Fri, Aug 15, 2003 - Page 5 News List

Golden Triangle museum portrays history of opium

AFP , CHIANG SAEN, THAILAND

Nestled in the heart of Southeast Asia's infamous Golden Triangle region, a gleaming new museum portraying the chequered global history of opium is about to open its doors to the public.

The 400-million baht (US$9.5 million) Hall of Opium, built amid mountains that a decade or two ago were covered with the intense red blush of opium poppies, will take visitors through the 5,000-year-old story of opium when it opens in October.

"Drugs are a global issue; it's not about the Golden Triangle," says Disnadda Diskul, secretary-general of the Mae Fah Luang Foundation which established the museum.

A 130m underground tunnel leading to the hall, softly lit and emblazoned with sculpted scenes of souls tortured through the abuse of opium and its derivative heroin, gives visitors a taste of the journey to follow.

Using a variety of state-of-the-art multimedia, visitors are taken back to opium's first appearance in ancient Sumerian texts, to the British-Chinese Opium Wars, the coining of the term Golden Triangle in 1971, and the spread of heroin as the West's illicit drug of choice.

Walk through a replica of a British clipper ship used to carry opium from India to China, where it was exchanged mostly for tea -- to feed another addiction growing in the well-heeled salons of London.

And observe how opium was prepared to be served at the thriving opium dens of the 19th century, catering to both rich and poor, and take a whiff of the drug's rich scent.

Snippets of information are divulged along the way: heroin was believed by its creators not to be addictive; opium was legal in Thailand only for the ethnic Chinese; the global trade in illegal drugs was worth an estimated US$400 billion in 2000.

Matter-of-fact presentations allow visitors to judge for themselves how the rituals and romanticism associated with opium-smoking could have led to addiction.

The beautiful opium-smoking accoutrements on display, including pipes, pipe bowls, weights and pillows, show opium-smoking was seen a refined and tasteful practice -- at least at the outset.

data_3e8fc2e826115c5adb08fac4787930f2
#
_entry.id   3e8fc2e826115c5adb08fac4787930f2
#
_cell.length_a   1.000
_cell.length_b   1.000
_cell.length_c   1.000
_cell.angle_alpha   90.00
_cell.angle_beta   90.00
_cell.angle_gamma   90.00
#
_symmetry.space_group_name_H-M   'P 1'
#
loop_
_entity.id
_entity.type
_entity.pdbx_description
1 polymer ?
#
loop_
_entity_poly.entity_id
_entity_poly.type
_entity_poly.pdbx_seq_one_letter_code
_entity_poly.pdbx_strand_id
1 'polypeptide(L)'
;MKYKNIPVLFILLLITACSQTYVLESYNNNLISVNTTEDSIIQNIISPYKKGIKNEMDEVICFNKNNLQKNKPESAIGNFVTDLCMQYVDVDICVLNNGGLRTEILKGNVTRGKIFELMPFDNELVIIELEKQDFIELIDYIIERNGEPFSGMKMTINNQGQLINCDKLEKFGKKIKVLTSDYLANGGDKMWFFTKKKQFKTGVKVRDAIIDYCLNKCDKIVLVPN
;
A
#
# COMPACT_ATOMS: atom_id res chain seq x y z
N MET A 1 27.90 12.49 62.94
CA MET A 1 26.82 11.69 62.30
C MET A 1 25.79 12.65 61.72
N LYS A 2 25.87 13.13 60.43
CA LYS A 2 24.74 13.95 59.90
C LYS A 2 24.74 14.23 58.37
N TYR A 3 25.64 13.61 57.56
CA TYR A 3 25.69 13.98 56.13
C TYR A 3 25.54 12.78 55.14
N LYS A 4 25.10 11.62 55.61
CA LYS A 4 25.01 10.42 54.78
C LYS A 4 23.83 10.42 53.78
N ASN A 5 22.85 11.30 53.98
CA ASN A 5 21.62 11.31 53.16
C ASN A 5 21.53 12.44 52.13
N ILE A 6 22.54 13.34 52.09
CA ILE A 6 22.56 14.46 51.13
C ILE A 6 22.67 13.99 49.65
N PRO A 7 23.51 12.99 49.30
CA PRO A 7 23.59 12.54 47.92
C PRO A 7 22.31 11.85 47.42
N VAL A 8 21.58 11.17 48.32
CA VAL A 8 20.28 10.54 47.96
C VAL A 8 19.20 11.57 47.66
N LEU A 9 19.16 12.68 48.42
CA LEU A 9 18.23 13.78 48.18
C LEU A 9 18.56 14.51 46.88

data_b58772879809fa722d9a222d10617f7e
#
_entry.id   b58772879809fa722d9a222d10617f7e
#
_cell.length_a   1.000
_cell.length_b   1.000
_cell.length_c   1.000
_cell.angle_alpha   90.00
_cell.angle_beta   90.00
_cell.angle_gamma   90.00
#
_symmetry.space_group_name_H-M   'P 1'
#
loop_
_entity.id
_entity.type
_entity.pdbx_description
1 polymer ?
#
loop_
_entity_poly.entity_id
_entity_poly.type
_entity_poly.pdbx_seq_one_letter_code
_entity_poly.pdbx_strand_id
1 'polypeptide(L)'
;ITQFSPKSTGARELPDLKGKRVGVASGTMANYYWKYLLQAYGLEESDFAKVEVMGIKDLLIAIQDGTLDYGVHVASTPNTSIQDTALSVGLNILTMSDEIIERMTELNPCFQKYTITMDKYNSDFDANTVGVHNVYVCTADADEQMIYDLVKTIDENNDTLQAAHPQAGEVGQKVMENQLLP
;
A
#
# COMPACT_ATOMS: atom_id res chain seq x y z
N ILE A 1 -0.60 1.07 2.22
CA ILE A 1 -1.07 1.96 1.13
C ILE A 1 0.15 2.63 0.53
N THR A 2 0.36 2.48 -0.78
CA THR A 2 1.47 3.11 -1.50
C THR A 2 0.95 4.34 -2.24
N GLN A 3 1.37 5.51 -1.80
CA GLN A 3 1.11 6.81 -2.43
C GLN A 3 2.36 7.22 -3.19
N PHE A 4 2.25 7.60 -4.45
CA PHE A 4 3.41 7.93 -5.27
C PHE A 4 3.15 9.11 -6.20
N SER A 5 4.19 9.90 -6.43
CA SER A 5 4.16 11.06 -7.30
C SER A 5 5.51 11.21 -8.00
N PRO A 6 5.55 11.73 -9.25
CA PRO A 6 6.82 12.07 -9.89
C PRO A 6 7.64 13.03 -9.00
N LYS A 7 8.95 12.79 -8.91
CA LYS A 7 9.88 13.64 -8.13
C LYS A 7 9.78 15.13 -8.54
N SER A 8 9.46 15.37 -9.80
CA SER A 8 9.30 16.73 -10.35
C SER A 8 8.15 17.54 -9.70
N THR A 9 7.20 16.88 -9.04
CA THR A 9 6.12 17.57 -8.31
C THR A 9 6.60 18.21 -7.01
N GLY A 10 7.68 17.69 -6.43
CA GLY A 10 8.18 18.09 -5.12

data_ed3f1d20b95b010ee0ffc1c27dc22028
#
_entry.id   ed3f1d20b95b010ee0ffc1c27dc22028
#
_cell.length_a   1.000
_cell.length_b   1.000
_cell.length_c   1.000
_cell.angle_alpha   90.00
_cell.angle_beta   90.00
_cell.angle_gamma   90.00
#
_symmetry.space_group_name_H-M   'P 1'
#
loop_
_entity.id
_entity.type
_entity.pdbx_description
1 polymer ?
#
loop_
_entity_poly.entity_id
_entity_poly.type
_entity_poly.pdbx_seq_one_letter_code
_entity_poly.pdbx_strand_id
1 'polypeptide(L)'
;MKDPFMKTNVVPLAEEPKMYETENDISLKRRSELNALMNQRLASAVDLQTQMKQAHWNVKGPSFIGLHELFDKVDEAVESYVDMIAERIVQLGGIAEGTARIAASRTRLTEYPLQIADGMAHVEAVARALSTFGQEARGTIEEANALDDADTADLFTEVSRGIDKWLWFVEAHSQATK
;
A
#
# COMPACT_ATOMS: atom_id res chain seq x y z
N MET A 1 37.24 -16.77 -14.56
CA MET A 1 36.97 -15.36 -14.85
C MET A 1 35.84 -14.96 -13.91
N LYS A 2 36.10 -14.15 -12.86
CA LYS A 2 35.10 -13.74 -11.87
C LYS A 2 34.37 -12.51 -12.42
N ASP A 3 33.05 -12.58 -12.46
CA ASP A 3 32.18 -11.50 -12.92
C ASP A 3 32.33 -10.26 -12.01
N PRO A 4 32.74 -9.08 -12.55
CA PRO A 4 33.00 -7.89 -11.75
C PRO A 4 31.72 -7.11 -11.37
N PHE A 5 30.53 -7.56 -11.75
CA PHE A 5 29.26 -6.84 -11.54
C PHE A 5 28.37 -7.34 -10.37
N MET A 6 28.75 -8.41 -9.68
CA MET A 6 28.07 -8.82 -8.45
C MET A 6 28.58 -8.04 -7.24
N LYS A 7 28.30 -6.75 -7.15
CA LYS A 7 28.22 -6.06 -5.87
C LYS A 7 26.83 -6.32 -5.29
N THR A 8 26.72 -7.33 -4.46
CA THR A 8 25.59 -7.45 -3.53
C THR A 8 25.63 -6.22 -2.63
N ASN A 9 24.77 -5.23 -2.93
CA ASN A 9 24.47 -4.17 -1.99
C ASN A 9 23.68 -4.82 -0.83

Other exhibits show the desperation associated with drugs, such as the ingenious methods traffickers have employed to move their illicit cargo: soaking T-shirts in a heroin solution and drying before transporting, or mixing heroin with clay to form innocent-looking Buddhist amulets.

The positive side of the poppy crop is also highlighted -- in medicines and poppy-seed-sprinkled bagels, while tales of stars who have fallen victim to drug abuse are retold, such as that of River Phoenix who famously collapsed after a lethal night on heroin, cocaine, Valium and alcohol.

The long-gone world of illicit opium dens and antique paraphernalia are a world away from the region's latest drug problem: methamphetamine pills pumped out by the million in jungle laboratories along the Thai-Myanmar border.

Disnadda sees the museum as the fulfillment of a wish by Thailand's revered late Princess Mother -- the mother of reigning King Bhumibol Adulyadej -- to whom he was private secretary for nearly 20 years.

During a visit to the region he commented once that it was a pity the tourists traipsing to the Golden Triangle for a glimpse of its mythic past did not learn anything.

"We are branded, condemned, for being the producers of narcotics. And I said to her isn't it a pity that people learn nothing here? So she asked me could it be done, that people could learn something about the Golden Triangle?"

This story has been viewed 3332 times.

Comments will be moderated. Remarks containing abusive and obscene language, personal attacks of any kind or promotion will be removed and the user banned.

TOP top